When Dr. Block arrived, Dr. Jackson said, poor patients at University,
most of them black, had no ongoing relationships with a doctor, and were assigned to staff physicians.
Today, nearly everyone admitted through Hough Norwood has his or her own physician.
"They feel much more welcome and comfortable, so they're not as likely to stay away from care and get terribly ill before they show up. It also reduces costs," Dr. Jackson said.
"In the last two years, the black community sees University Hospitals more as its ally, its partner, and a place where we [blacks] are welcome," he said.
Dr. Block said he has been "very impressed" by Hopkins' East Baltimore initiatives in housing, economic development, schools, health care, mentoring and summer jobs.
He wants to strengthen those, he said. But "more importantly, I want to work with the [community] leadership in defining priorities and how we can work together to address them."
Developing a vision
Figuring out how to fix large institutions takes thought, Dr. Block said.
"I do a lot of my work when I'm alone, primarily thinking about issues these institutions may be facing" and developing a "strategic vision" for the future. "I'm a great believer in road maps.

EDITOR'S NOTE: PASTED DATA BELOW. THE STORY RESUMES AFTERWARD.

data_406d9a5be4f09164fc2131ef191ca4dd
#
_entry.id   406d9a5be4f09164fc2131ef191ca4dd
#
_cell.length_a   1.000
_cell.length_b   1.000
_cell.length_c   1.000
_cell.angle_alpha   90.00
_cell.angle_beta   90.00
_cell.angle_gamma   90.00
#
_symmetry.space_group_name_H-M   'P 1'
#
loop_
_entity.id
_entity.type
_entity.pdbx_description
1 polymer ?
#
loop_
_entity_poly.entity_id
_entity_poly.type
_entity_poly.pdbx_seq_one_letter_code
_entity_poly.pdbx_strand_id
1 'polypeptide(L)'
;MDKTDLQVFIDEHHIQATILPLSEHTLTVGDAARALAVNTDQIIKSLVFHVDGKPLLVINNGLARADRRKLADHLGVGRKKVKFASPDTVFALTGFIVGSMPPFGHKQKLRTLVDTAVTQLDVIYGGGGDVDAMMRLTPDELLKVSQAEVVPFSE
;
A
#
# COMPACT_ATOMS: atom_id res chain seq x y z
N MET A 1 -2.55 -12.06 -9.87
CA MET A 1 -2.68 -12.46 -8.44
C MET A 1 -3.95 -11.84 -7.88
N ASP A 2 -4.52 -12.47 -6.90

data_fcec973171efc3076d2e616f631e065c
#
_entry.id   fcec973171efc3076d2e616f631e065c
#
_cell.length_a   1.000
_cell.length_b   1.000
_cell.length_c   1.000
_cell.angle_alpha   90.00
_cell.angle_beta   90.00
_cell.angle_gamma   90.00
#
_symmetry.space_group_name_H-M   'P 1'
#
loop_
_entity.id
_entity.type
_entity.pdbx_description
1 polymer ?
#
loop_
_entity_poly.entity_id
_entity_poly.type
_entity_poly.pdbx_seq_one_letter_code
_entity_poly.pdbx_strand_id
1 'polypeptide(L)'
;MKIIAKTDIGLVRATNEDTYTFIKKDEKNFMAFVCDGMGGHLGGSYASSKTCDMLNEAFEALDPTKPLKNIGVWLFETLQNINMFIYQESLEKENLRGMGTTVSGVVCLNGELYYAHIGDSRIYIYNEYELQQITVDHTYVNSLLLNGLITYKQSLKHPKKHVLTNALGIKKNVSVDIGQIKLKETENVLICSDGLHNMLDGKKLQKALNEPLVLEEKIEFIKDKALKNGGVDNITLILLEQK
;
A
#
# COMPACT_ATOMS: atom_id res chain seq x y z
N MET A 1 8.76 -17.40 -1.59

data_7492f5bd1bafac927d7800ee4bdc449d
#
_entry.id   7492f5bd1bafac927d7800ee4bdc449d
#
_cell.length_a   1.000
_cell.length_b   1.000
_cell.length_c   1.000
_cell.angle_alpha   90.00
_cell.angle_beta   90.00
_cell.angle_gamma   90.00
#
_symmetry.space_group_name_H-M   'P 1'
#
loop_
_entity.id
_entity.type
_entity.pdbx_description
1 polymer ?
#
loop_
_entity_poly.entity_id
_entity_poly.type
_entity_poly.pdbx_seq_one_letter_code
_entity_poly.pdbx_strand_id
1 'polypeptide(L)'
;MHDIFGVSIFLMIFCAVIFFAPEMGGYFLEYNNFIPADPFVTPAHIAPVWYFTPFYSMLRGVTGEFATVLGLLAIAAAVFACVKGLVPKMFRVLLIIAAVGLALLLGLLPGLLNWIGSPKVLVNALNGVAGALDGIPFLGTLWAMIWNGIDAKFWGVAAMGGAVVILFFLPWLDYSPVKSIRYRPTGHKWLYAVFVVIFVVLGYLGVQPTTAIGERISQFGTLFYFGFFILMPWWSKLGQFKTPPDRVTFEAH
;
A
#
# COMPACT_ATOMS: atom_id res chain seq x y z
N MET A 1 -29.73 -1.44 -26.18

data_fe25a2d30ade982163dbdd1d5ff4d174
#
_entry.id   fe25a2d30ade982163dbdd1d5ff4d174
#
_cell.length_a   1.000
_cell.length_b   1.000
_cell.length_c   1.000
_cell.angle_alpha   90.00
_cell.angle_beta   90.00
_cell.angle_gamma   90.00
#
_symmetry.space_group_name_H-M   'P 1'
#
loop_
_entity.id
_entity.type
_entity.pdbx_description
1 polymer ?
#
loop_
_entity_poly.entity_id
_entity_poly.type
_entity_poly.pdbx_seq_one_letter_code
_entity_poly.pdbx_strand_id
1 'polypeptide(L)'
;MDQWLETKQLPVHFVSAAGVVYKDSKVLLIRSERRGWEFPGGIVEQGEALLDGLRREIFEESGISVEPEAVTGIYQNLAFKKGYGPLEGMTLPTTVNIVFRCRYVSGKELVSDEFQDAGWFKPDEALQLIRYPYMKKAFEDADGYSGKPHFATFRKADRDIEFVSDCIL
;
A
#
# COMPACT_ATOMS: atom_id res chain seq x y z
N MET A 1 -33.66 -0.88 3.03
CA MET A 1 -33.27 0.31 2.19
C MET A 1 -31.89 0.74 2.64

"I try to develop that vision through a process that involves many people. . . . That's the great strength in an institution like this, if you can but tap it," Dr. Block said.
Once he's determined where he wants to go, say former colleagues, Dr. Block can be compelling.
"He is very persuasive," said Sara E. Hartman, a health care consultant who worked with Dr. Block in Rochester. "He does his homework."
He is also "quintessentially political," said Dr. Regenstreif. "That's not to say he engages in sleight of hand, but he knows when to compromise, and when to hold out."
He's a terrific boss, she said, "if [you] feel secure in your abilities and . . . where it is you're supposed to be going."
Sailor, reader, father
When he's not operating on great institutions, Dr. Block and his wife, Mollye, may escape to their summer home in New York's Finger Lakes region. He has a power boat, but says he may now try sailing on the Chesapeake Bay.
The Blocks have four children: Brandon, 25, Pamela, 23, Rebecca, 18, and Abby, 12. He has purchased a new waterfront town house in Fells Point.
Most of his spare time is devoted to reading, usually modern fiction.
Great authors and good literature "give us greater insights into -- ourselves," he said. "I find it frequently helps me in my work."
One author he read recently observed that "much of our interactions with each other are no more than a struggle for each others' ears, and if we would but listen to each other, novels would not have to be written."
"Novelists are very good listeners," he said. "It's a very important skill for all of us."